The renovated Palace of Justice official opening was held in Belgrade today. The largest judicial building in Serbia has been reconstructed with funds from the European Union, the Republic of Serbia and through a favorable loan from the European Investment Bank.
The opening ceremony and the tour of the building were, among others, attended by the Head of the EU Delegation to Serbia, Ambassador Sem Fabrizi, President of the Republic of Serbia Aleksandar Vucic, Prime Minister of Serbia Ana Brnabic, Minister of Justice Nela Kuburovic and Minister of European Integration Jadranka Joksimovic.
Ambassador Fabrizi says that the visit to the renovation works of the Palace of Justice was his first official activity when he stepped down as head of the EU Delegation in July 2017 and is pleased that these works have now been successfully completed. This building is a true example of the rule of law, Ambassador Fabrizi points out.
“The rule of law today is more than ever the foundation of any democratic society, and that is why it is so important in the European Union, and it is equally important in Serbia, which has decided to become a full member, in order to align with the principles on which the EU rests,” says the Head of the EU Delegation to Serbia, who added that the EU absolutely supports Serbia in the enlargement process, without” if “or” but.
Reconstructed Palace of Justice with EU funds (grants and EIB loans) is a concrete symbol of the much wider #RuleofLaw reforms that the EU is supporting in Serbia in order to improve independence, efficiency, accessibility and accountability of its judiciary system. #EUzatebe pic.twitter.com/7w6Q0ViAUl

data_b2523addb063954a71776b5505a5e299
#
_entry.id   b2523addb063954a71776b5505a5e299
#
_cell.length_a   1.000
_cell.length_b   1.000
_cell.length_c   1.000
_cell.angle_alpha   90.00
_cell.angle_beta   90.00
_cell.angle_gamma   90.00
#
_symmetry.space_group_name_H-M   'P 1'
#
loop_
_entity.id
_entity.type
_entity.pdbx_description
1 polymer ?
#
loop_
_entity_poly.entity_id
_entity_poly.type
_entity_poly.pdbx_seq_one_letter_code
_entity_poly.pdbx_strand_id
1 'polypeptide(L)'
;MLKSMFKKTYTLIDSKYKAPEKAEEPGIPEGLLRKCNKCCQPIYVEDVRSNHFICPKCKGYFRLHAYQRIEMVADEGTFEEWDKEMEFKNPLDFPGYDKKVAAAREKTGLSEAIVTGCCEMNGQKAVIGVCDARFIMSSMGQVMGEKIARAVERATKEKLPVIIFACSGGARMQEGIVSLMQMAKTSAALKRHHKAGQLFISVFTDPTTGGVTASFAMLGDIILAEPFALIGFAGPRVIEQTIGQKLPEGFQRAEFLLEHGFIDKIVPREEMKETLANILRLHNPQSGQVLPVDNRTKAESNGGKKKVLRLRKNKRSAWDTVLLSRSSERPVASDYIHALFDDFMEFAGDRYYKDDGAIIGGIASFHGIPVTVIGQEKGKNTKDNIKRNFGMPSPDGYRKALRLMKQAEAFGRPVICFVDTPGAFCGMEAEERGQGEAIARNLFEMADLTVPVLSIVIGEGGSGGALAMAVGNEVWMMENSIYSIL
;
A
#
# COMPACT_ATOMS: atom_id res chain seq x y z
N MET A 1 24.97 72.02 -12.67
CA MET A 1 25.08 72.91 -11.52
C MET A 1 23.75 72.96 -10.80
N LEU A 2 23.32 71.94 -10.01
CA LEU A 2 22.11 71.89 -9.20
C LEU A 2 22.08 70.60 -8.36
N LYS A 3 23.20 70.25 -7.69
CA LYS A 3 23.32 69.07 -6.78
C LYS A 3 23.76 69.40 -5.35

— Ambassador Sem Fabrizi (@FabriziSem) November 1, 2019
“In terms of efficiency, our assistance has contributed in a very concrete way. For example, through support and cooperation with the Supreme Court of Serbia, the backlog of 1.2 million cases has recently been reduced. As I have already pointed out, efficiency is only part of the reforms. Independence and accountability and the judiciary are crucial to ensuring that justice is available to all,”says Ambassador Fabrizi.
President Vucic points out that, with regard to the rule of law as a whole, much remains to be done and thanked for the EU grant.
“It’s European taxpayers’ money, thank you very much for that. We will continue to build facilities, reconstruct facilities in Serbia, and I urge you to continue to support us in this and to provide even more assistance and support in the future,” says President Vucic.
Minister Kuburović emphasizes the greater number of courtrooms and cabinets as a special advantage of the new building.
“After 29 months, the reconstruction of the Palace of Justice has been completed, one might say that it is a long period, but I must remind you that it is the largest infrastructure investment of the Ministry of Justice in the last 40 years. The Palace of Justice waited a long time in the 1970s, as it was the first facility intended exclusively for the needs of the Belgrade court, and I believe that judges and prosecutors were waiting to return to their old address,” says Minister Kuburovic.
The employees of the Palace of Justice will now have incomparably better administrative and technical conditions for work, all following international standards and recommendations of the European Commission, said the President of the High Court in Belgrade, Aleksandar Stepanovic.
“Today is not only a day of moving into a building that is equipped to the highest standards of the European Union but also a step forward in the area of government law and basic democratic principles, as the importance of the judiciary is crucial for any country that strives for European values. It represents the basis for respect for human rights and freedoms, while an independent judicial system also implies the assumption of responsibility by the holders of the judiciary,” says Stepanovic.
The reconstruction of the Palace of Justice is part of a broader EU project to help reconstruct buildings used by the judiciary in Serbia. It covers over 20 cities, intending to support the National Judicial Reform Strategy, improve working conditions and the efficiency of judicial authorities.